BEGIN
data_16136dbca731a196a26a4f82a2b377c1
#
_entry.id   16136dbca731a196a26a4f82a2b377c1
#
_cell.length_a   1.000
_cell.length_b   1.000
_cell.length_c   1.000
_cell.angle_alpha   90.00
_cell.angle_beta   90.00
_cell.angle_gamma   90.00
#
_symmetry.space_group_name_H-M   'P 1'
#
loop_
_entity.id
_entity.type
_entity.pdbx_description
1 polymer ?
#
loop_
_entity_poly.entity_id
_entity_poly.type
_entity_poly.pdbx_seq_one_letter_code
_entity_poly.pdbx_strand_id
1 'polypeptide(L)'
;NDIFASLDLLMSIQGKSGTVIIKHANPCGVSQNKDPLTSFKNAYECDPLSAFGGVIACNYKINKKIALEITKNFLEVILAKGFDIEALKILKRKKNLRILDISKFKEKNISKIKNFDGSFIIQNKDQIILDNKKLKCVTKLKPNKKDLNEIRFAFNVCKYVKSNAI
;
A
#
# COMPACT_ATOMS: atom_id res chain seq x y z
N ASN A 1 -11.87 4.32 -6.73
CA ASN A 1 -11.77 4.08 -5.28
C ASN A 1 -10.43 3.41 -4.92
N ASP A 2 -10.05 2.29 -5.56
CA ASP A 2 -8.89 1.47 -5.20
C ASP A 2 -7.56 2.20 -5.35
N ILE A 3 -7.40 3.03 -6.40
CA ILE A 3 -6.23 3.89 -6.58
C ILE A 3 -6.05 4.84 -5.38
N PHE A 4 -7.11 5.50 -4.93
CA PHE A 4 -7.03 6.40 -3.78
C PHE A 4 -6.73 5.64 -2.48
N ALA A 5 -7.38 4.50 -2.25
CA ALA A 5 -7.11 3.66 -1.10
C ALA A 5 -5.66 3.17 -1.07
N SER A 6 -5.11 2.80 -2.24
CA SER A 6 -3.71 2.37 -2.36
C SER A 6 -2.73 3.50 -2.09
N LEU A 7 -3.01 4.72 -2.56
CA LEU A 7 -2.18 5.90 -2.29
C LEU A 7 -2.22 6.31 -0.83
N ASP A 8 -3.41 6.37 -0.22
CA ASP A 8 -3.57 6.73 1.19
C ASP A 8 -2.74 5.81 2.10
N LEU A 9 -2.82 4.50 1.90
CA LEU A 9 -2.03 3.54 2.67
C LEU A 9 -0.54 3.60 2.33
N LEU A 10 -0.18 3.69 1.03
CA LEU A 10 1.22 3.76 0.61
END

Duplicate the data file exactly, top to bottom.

data_16136dbca731a196a26a4f82a2b377c1
#
_entry.id   16136dbca731a196a26a4f82a2b377c1
#
_cell.length_a   1.000
_cell.length_b   1.000
_cell.length_c   1.000
_cell.angle_alpha   90.00
_cell.angle_beta   90.00
_cell.angle_gamma   90.00
#
_symmetry.space_group_name_H-M   'P 1'
#
loop_
_entity.id
_entity.type
_entity.pdbx_description
1 polymer ?
#
loop_
_entity_poly.entity_id
_entity_poly.type
_entity_poly.pdbx_seq_one_letter_code
_entity_poly.pdbx_strand_id
1 'polypeptide(L)'
;NDIFASLDLLMSIQGKSGTVIIKHANPCGVSQNKDPLTSFKNAYECDPLSAFGGVIACNYKINKKIALEITKNFLEVILAKGFDIEALKILKRKKNLRILDISKFKEKNISKIKNFDGSFIIQNKDQIILDNKKLKCVTKLKPNKKDLNEIRFAFNVCKYVKSNAI
;
A
#
# COMPACT_ATOMS: atom_id res chain seq x y z
N ASN A 1 -11.87 4.32 -6.73
CA ASN A 1 -11.77 4.08 -5.28
C ASN A 1 -10.43 3.41 -4.92
N ASP A 2 -10.05 2.29 -5.56
CA ASP A 2 -8.89 1.47 -5.20
C ASP A 2 -7.56 2.20 -5.35
N ILE A 3 -7.40 3.03 -6.40
CA ILE A 3 -6.23 3.89 -6.58
C ILE A 3 -6.05 4.84 -5.38
N PHE A 4 -7.11 5.50 -4.93
CA PHE A 4 -7.03 6.40 -3.78
C PHE A 4 -6.73 5.64 -2.48
N ALA A 5 -7.38 4.50 -2.25
CA ALA A 5 -7.11 3.66 -1.10
C ALA A 5 -5.66 3.17 -1.07
N SER A 6 -5.11 2.80 -2.24
CA SER A 6 -3.71 2.37 -2.36
C SER A 6 -2.73 3.50 -2.09
N LEU A 7 -3.01 4.72 -2.56
CA LEU A 7 -2.18 5.90 -2.29
C LEU A 7 -2.22 6.31 -0.83
N ASP A 8 -3.41 6.37 -0.22
CA ASP A 8 -3.57 6.73 1.19
C ASP A 8 -2.74 5.81 2.10
N LEU A 9 -2.82 4.50 1.90
CA LEU A 9 -2.03 3.54 2.67
C LEU A 9 -0.54 3.60 2.33
N LEU A 10 -0.18 3.69 1.03
CA LEU A 10 1.22 3.76 0.61